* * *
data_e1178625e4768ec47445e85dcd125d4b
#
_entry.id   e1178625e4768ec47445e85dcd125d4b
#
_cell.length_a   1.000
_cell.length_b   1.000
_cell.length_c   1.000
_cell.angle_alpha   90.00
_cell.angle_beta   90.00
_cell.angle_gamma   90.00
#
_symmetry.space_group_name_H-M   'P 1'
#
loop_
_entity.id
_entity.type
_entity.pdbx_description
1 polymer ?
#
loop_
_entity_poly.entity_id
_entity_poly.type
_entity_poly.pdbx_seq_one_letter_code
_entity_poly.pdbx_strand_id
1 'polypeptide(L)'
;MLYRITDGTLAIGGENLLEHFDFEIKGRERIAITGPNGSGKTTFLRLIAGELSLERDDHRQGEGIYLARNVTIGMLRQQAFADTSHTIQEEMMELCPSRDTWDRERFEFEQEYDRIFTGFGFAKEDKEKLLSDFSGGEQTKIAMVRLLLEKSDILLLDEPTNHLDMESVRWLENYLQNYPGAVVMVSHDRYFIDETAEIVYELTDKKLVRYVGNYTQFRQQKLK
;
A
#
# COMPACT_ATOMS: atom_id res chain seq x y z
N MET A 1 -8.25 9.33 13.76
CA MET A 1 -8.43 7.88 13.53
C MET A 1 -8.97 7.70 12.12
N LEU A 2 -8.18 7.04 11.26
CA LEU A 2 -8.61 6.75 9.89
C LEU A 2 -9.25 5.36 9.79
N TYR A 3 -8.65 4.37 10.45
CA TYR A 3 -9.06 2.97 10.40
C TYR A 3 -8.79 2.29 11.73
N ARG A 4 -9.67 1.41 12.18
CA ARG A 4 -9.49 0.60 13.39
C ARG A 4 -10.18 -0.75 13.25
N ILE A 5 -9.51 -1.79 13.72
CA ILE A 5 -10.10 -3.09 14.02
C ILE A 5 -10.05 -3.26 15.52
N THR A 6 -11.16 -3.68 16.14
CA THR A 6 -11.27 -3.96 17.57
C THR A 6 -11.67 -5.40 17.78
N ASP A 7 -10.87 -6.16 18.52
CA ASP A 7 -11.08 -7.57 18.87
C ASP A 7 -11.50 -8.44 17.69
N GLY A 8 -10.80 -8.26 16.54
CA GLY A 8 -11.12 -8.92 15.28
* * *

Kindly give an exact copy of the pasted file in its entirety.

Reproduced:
data_e1178625e4768ec47445e85dcd125d4b
#
_entry.id   e1178625e4768ec47445e85dcd125d4b
#
_cell.length_a   1.000
_cell.length_b   1.000
_cell.length_c   1.000
_cell.angle_alpha   90.00
_cell.angle_beta   90.00
_cell.angle_gamma   90.00
#
_symmetry.space_group_name_H-M   'P 1'
#
loop_
_entity.id
_entity.type
_entity.pdbx_description
1 polymer ?
#
loop_
_entity_poly.entity_id
_entity_poly.type
_entity_poly.pdbx_seq_one_letter_code
_entity_poly.pdbx_strand_id
1 'polypeptide(L)'
;MLYRITDGTLAIGGENLLEHFDFEIKGRERIAITGPNGSGKTTFLRLIAGELSLERDDHRQGEGIYLARNVTIGMLRQQAFADTSHTIQEEMMELCPSRDTWDRERFEFEQEYDRIFTGFGFAKEDKEKLLSDFSGGEQTKIAMVRLLLEKSDILLLDEPTNHLDMESVRWLENYLQNYPGAVVMVSHDRYFIDETAEIVYELTDKKLVRYVGNYTQFRQQKLK
;
A
#
# COMPACT_ATOMS: atom_id res chain seq x y z
N MET A 1 -8.25 9.33 13.76
CA MET A 1 -8.43 7.88 13.53
C MET A 1 -8.97 7.70 12.12
N LEU A 2 -8.18 7.04 11.26
CA LEU A 2 -8.61 6.75 9.89
C LEU A 2 -9.25 5.36 9.79
N TYR A 3 -8.65 4.37 10.45
CA TYR A 3 -9.06 2.97 10.40
C TYR A 3 -8.79 2.29 11.73
N ARG A 4 -9.67 1.41 12.18
CA ARG A 4 -9.49 0.60 13.39
C ARG A 4 -10.18 -0.75 13.25
N ILE A 5 -9.51 -1.79 13.72
CA ILE A 5 -10.10 -3.09 14.02
C ILE A 5 -10.05 -3.26 15.52
N THR A 6 -11.16 -3.68 16.14
CA THR A 6 -11.27 -3.96 17.57
C THR A 6 -11.67 -5.40 17.78
N ASP A 7 -10.87 -6.16 18.52
CA ASP A 7 -11.08 -7.57 18.87
C ASP A 7 -11.50 -8.44 17.69
N GLY A 8 -10.80 -8.26 16.54
CA GLY A 8 -11.12 -8.92 15.28